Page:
Edmund Phelps (2006 Nobel Prize recipient), recently released Mass Flourishing: How Grassroots Innovation Created Jobs, Challenge, and Change (2014). This is a fantastic piece, touching on many facets of innovation. One of the main concepts introduced is ‘dynamism’, one Phelps has been working on for over 12 years.
Phelps begins with a question that is on the tip of many economists’ tongues: What happened in the 19th century that led to almost continual unbounded growth in output and wages? One of these factors, and the factor that separates post-modern with modern economies, is dynamism. While Schumpeter introduced entrepreneurs into classical economic models, Phelps argues that he missed this idea of dynamism. In the Schumpeterian world, “there is no genuine dynamism.”
So, what is it? While dynamism may be initially confused with growth, it is not the same. Dynamism is the “appetite and capacity for indigenous innovation.” Note – There’s two factors here (I will touch on this later). Phelps suggests it is this presence that separates out modern economies from the past. Those that have sustained economic growth for a long period have fostered the appetite and capacity inherent in dynamism. That is, it is crucial for sustained economic flourishing.
Dynamism can be seen as a set of intrinsic values, attitudes and beliefs, combined with the institutional structures to match. That is, “a culture protecting and inspiring individuality, imagination, understanding, and self-expression that drives a nation’s indigenous innovation” (p.ix). While countries can prosper for a period of time without dynamism, this is only due to trade and diffusion of foreign innovations. Therefore, we cannot use growth as a proxy.
So, how can we use this? Let’s move straight to the top – innovation policy. This can be loosely separated into two prescriptions: intellectual property and research and development subsidy. Private and the public solutions, respectively. While seeking to foster the values of innovative entrepreneurship, they fail to take into account both the incentives and the space to innovate.
Intellectual property (theoretically) creates incentives for innovation, focusing on the motivation of profit. Unfortunately, it significantly cuts the ability for future innovators to be creative (today, it is very expensive to “stand on the shoulders of giants”). This is the anti-commons, and it’s a serious issue. Intellectual property today cuts the creative space for innovators tomorrow.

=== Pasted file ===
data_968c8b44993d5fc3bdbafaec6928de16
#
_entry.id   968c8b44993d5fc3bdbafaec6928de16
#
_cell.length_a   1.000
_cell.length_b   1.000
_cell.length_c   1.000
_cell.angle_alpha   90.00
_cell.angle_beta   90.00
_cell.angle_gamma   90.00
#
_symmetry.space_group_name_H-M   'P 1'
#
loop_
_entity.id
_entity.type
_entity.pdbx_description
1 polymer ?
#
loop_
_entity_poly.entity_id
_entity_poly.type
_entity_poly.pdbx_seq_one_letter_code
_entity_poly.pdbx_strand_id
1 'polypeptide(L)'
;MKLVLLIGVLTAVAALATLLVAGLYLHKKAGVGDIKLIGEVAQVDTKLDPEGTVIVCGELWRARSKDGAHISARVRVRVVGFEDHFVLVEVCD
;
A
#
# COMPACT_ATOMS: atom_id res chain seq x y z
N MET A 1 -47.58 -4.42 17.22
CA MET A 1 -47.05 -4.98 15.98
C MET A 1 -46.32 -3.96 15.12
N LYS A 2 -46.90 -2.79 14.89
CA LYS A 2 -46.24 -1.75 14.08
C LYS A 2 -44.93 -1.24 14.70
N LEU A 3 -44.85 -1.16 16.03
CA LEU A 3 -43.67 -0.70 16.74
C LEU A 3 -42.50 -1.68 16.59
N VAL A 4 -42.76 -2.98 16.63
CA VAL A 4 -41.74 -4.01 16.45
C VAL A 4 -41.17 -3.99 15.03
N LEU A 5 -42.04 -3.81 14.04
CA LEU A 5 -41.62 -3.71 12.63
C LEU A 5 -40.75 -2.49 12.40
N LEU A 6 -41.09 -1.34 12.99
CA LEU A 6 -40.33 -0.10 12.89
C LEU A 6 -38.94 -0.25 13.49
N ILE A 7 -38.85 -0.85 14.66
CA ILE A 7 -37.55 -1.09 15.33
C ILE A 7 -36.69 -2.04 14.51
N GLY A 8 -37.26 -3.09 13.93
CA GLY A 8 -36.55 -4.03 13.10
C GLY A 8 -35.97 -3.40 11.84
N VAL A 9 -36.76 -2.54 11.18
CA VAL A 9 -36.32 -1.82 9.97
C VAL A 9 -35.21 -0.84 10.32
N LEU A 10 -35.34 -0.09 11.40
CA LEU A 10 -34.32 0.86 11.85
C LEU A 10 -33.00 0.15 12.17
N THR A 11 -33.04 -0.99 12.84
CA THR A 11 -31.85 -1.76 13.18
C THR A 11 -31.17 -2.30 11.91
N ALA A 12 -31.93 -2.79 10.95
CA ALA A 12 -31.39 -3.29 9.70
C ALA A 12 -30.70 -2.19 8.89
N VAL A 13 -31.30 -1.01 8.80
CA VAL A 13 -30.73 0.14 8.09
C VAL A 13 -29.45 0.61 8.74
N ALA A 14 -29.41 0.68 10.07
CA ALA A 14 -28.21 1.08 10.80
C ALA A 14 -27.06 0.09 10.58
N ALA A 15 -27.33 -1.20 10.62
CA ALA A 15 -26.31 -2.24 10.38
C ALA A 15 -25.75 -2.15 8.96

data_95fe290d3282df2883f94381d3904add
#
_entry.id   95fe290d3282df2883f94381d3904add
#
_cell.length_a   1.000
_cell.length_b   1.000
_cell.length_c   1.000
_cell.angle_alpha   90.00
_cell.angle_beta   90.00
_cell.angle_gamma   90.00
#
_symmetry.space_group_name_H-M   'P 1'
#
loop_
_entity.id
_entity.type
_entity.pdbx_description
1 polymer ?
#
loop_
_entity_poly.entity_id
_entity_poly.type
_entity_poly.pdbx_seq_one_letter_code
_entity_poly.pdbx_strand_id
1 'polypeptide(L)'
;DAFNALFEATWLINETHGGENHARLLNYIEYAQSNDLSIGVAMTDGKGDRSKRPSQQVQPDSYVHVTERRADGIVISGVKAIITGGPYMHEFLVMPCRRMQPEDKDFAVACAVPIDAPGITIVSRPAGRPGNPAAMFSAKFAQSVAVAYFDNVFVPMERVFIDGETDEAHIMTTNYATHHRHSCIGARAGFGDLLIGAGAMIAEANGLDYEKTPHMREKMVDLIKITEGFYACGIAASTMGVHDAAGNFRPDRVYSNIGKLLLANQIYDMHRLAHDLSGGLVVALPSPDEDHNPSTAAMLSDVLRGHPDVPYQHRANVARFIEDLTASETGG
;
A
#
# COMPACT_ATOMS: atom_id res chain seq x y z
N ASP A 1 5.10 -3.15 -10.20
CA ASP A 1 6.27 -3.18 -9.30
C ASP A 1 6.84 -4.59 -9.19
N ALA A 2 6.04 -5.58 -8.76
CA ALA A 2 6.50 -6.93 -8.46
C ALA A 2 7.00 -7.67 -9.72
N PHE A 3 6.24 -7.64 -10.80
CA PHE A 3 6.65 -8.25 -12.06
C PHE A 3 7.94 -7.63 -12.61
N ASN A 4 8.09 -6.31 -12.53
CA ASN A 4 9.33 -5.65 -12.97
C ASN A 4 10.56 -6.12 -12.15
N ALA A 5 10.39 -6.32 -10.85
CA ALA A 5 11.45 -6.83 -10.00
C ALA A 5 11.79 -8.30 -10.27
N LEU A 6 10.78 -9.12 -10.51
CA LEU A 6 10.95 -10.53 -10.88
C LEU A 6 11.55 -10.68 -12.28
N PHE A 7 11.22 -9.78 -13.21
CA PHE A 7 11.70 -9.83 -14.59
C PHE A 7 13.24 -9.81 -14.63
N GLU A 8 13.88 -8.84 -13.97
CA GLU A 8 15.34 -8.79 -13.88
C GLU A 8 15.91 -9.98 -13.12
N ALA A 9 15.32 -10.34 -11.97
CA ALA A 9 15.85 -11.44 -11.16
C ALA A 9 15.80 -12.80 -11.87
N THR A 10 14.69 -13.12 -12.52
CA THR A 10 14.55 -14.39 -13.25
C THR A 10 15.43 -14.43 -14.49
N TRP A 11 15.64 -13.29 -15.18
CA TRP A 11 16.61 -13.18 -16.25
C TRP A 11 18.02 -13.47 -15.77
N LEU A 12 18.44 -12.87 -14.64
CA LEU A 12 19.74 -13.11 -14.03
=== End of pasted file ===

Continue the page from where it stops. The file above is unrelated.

While research and development subsidies provide the space to innovate, they don’t align incentives. Millions of dollars in grants for research sound good in theory, but there is no guarantee those researchers are interested. These projects may lack the self-expression and market-based knowledge that foster creativity. These subsidies also assume that the path to innovation is a specific one, yet, as Phelps professes “…virtually all innovations have an accidental or random element.” (p.33) Innovations can be see a trial-and-error process of chance, something that top-down directed, specifically-funded and deadline-laced, lab innovation lacks.
So, what is the solution? Innovation commons are an institutional solution that rest at the heart of dynamism. Participants are those who have the interest, market-knowledge, self-motivation and desire to create. These innovators combine the best of current market-knowledge with their forward-thinking desires to be creative. While current institutional structures inhibit the ‘ideas space’, the innovation commons breed the opposite. Through open-access and dynamic access to knowledge and ideas, the space becomes accessible and cheap. This allows the free cross-fertilisation of ideas in a trial-and-error, non-directed environment.